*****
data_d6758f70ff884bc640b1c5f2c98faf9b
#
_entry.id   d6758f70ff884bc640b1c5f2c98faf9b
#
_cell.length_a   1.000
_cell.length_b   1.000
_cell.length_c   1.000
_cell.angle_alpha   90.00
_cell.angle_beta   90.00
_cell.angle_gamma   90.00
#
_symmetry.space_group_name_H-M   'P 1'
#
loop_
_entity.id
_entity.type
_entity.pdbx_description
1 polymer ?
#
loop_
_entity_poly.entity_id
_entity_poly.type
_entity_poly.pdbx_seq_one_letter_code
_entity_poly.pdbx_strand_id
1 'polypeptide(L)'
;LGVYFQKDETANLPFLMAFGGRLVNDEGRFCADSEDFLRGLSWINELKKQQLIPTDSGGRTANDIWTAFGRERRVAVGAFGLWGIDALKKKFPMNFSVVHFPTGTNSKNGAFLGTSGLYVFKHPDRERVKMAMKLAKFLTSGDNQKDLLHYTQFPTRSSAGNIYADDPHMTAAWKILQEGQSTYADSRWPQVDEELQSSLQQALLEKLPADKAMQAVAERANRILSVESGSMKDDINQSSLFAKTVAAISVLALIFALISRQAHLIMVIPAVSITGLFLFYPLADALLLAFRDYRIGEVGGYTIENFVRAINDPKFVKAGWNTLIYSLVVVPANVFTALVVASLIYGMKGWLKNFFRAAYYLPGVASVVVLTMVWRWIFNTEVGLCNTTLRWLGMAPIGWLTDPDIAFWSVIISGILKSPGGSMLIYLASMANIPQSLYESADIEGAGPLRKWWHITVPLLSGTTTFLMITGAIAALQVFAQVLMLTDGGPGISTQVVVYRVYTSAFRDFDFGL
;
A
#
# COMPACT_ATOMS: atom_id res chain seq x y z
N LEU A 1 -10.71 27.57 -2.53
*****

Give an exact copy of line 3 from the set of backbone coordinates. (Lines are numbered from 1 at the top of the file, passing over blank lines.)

_entry.id   d6758f70ff884bc640b1c5f2c98faf9b